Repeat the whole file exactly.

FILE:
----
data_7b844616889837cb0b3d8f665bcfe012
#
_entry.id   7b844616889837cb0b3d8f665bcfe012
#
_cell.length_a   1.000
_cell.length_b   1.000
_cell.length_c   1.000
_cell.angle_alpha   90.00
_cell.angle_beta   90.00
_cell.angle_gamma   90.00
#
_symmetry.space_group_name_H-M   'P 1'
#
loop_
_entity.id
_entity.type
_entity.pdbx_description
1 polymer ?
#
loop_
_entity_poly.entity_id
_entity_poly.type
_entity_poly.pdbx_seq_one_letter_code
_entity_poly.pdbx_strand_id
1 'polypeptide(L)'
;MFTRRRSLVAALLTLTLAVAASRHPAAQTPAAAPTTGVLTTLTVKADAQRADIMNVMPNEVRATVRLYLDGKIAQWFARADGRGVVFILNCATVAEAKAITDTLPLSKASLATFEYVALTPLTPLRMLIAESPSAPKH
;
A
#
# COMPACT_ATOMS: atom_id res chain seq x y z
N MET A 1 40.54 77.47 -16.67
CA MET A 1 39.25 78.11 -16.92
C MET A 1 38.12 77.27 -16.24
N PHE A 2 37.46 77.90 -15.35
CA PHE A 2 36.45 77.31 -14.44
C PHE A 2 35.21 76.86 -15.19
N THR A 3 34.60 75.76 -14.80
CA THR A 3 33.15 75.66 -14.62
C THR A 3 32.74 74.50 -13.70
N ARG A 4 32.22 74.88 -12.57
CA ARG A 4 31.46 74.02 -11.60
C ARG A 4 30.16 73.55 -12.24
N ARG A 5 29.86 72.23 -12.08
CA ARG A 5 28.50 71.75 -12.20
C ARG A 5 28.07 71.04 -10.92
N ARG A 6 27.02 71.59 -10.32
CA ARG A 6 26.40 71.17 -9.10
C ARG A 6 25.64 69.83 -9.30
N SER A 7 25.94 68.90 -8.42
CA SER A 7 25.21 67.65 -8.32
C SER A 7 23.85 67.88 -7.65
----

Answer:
data_7b844616889837cb0b3d8f665bcfe012
#
_entry.id   7b844616889837cb0b3d8f665bcfe012
#
_cell.length_a   1.000
_cell.length_b   1.000
_cell.length_c   1.000
_cell.angle_alpha   90.00
_cell.angle_beta   90.00
_cell.angle_gamma   90.00
#
_symmetry.space_group_name_H-M   'P 1'
#
loop_
_entity.id
_entity.type
_entity.pdbx_description
1 polymer ?
#
loop_
_entity_poly.entity_id
_entity_poly.type
_entity_poly.pdbx_seq_one_letter_code
_entity_poly.pdbx_strand_id
1 'polypeptide(L)'
;MFTRRRSLVAALLTLTLAVAASRHPAAQTPAAAPTTGVLTTLTVKADAQRADIMNVMPNEVRATVRLYLDGKIAQWFARADGRGVVFILNCATVAEAKAITDTLPLSKASLATFEYVALTPLTPLRMLIAESPSAPKH
;
A
#
# COMPACT_ATOMS: atom_id res chain seq x y z
N MET A 1 40.54 77.47 -16.67
CA MET A 1 39.25 78.11 -16.92
C MET A 1 38.12 77.27 -16.24
N PHE A 2 37.46 77.90 -15.35
CA PHE A 2 36.45 77.31 -14.44
C PHE A 2 35.21 76.86 -15.19
N THR A 3 34.60 75.76 -14.80
CA THR A 3 33.15 75.66 -14.62
C THR A 3 32.74 74.50 -13.70
N ARG A 4 32.22 74.88 -12.57
CA ARG A 4 31.46 74.02 -11.60
C ARG A 4 30.16 73.55 -12.24
N ARG A 5 29.86 72.23 -12.08
CA ARG A 5 28.50 71.75 -12.20
C ARG A 5 28.07 71.04 -10.92
N ARG A 6 27.02 71.59 -10.32
CA ARG A 6 26.40 71.17 -9.10
C ARG A 6 25.64 69.83 -9.30
N SER A 7 25.94 68.90 -8.42
CA SER A 7 25.21 67.65 -8.32
C SER A 7 23.85 67.88 -7.65